But a University Press investigation also found federal lawsuits, job performance complaints, a federal tax lien, and an eviction order in their past.
Read more at upressonline.com
May 14, 2012. The faculty protest in late April was a last resort after the non-responsiveness of FAU administrators. What did we achieve?
First of all, I would thank all faculty and staff who participated in the summer teaching protest held on April 18. As you all know, the protest just didn’t concern itself with summer teaching, but more importantly the way in which faculty have been systematically excluded from most decision-making processes recently implemented by the upper administration. Only after the fact is faculty input solicited. We are hoping as a result of such negative publicity that the administration will start implementing policies where faculty have been an integral part from the inception. I will be meeting with the provost later this month to discuss this problem and see how we can move forward regarding this.
The union doesn’t take protesting lightly. We have attempted to use other more formal channels– consultation, meeting with the upper administration through more informal settings, asking questions during faculty assemblies and the senate, but felt that our concerns were not being taken seriously. As a result, we felt that we had no option other than focusing the public eye on the ways in which faculty, students, and staff feel how that the university has been mismanaged. In this effort we were successful. In addition to attracting at least seventy faculty, staff and students to our protest rally on the 18th, and helping students publicize their own earlier protest rally, we received good publicity in a variety of media. See the links to local media in previous posts on the protests here at uff-fau.org.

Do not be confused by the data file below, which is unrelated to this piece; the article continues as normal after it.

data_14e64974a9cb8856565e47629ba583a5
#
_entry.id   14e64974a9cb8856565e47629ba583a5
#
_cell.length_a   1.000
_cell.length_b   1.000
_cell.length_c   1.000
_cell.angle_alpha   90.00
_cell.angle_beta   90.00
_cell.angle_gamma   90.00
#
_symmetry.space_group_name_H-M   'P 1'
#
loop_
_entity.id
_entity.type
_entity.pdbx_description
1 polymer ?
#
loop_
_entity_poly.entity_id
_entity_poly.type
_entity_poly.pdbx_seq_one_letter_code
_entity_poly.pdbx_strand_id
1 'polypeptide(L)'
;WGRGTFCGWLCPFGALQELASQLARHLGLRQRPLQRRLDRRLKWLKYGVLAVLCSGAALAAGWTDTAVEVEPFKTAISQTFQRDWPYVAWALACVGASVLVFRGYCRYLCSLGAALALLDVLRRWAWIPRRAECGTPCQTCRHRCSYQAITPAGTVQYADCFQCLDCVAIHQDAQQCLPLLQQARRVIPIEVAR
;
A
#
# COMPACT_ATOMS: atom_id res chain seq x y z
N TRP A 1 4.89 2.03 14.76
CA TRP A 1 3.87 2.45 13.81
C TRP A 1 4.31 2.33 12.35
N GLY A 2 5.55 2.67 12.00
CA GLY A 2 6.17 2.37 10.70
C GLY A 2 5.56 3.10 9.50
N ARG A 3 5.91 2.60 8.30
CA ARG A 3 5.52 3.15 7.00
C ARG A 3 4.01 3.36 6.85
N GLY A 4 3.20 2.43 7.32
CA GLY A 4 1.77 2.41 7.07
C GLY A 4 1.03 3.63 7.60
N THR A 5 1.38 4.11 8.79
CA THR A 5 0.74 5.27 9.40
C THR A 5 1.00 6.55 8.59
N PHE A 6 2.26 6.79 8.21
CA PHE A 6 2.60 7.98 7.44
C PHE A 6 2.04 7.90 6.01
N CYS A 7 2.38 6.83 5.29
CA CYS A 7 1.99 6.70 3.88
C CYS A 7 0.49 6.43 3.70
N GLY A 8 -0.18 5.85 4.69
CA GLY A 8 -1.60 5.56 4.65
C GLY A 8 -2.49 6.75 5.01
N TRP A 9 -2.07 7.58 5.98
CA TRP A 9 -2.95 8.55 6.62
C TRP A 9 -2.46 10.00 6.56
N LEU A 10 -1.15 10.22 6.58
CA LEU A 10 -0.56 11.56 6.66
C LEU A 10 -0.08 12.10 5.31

The results were productive:
1) We finally received a belated memo from the administration on April 10 regarding the rationale for the implementation of summer policy.
2) Administrators started to reinstitute courses more promptly.
3) The administration publicly acknowledged that the implementation of the summer policy was misguided.
4) After repeated calls by the union since Fall 2011 for a Town Hall Budget meeting, the upper administration finally held one. The result was far from satisfactory. Although we would much rather have had the President and the Provost directly fielding questions, the meeting at least provided a public forum where faculty could directly address some of their concerns and judge for themselves the adequacy of the responses.